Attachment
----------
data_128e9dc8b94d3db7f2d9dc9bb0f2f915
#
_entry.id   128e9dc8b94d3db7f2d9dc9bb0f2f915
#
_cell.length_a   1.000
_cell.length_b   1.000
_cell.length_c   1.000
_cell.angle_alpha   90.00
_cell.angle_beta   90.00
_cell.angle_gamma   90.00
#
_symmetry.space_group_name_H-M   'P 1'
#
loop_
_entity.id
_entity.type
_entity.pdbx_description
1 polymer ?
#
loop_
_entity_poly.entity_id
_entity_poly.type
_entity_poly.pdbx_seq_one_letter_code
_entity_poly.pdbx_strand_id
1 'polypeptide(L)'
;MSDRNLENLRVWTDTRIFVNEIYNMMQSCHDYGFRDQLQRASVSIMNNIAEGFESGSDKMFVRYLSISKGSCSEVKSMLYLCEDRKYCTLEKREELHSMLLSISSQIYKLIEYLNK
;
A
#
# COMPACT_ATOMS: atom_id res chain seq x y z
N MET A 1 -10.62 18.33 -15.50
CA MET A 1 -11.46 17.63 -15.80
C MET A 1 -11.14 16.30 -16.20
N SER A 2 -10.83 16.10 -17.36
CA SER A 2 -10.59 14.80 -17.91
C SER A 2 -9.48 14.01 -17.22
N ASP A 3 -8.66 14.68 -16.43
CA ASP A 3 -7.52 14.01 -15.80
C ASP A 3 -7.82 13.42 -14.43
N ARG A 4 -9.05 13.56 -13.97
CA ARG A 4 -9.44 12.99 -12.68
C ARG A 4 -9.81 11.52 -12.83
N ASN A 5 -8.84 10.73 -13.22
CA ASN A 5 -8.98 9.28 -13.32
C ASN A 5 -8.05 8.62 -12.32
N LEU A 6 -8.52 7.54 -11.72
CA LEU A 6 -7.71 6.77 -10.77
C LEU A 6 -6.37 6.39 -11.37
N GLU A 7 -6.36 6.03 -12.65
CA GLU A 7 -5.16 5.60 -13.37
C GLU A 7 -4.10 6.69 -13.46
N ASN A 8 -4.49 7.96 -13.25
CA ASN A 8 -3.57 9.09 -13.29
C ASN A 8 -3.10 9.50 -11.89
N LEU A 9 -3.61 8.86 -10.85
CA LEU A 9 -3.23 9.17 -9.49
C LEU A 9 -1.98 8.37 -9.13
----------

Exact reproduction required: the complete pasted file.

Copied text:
data_128e9dc8b94d3db7f2d9dc9bb0f2f915
#
_entry.id   128e9dc8b94d3db7f2d9dc9bb0f2f915
#
_cell.length_a   1.000
_cell.length_b   1.000
_cell.length_c   1.000
_cell.angle_alpha   90.00
_cell.angle_beta   90.00
_cell.angle_gamma   90.00
#
_symmetry.space_group_name_H-M   'P 1'
#
loop_
_entity.id
_entity.type
_entity.pdbx_description
1 polymer ?
#
loop_
_entity_poly.entity_id
_entity_poly.type
_entity_poly.pdbx_seq_one_letter_code
_entity_poly.pdbx_strand_id
1 'polypeptide(L)'
;MSDRNLENLRVWTDTRIFVNEIYNMMQSCHDYGFRDQLQRASVSIMNNIAEGFESGSDKMFVRYLSISKGSCSEVKSMLYLCEDRKYCTLEKREELHSMLLSISSQIYKLIEYLNK
;
A
#
# COMPACT_ATOMS: atom_id res chain seq x y z
N MET A 1 -10.62 18.33 -15.50
CA MET A 1 -11.46 17.63 -15.80
C MET A 1 -11.14 16.30 -16.20
N SER A 2 -10.83 16.10 -17.36
CA SER A 2 -10.59 14.80 -17.91
C SER A 2 -9.48 14.01 -17.22
N ASP A 3 -8.66 14.68 -16.43
CA ASP A 3 -7.52 14.01 -15.80
C ASP A 3 -7.82 13.42 -14.43
N ARG A 4 -9.05 13.56 -13.97
CA ARG A 4 -9.44 12.99 -12.68
C ARG A 4 -9.81 11.52 -12.83
N ASN A 5 -8.84 10.73 -13.22
CA ASN A 5 -8.98 9.28 -13.32
C ASN A 5 -8.05 8.62 -12.32
N LEU A 6 -8.52 7.54 -11.72
CA LEU A 6 -7.71 6.77 -10.77
C LEU A 6 -6.37 6.39 -11.37
N GLU A 7 -6.36 6.03 -12.65
CA GLU A 7 -5.16 5.60 -13.37
C GLU A 7 -4.10 6.69 -13.46
N ASN A 8 -4.49 7.96 -13.25
CA ASN A 8 -3.57 9.09 -13.29
C ASN A 8 -3.10 9.50 -11.89
N LEU A 9 -3.61 8.86 -10.85
CA LEU A 9 -3.23 9.17 -9.49
C LEU A 9 -1.98 8.37 -9.13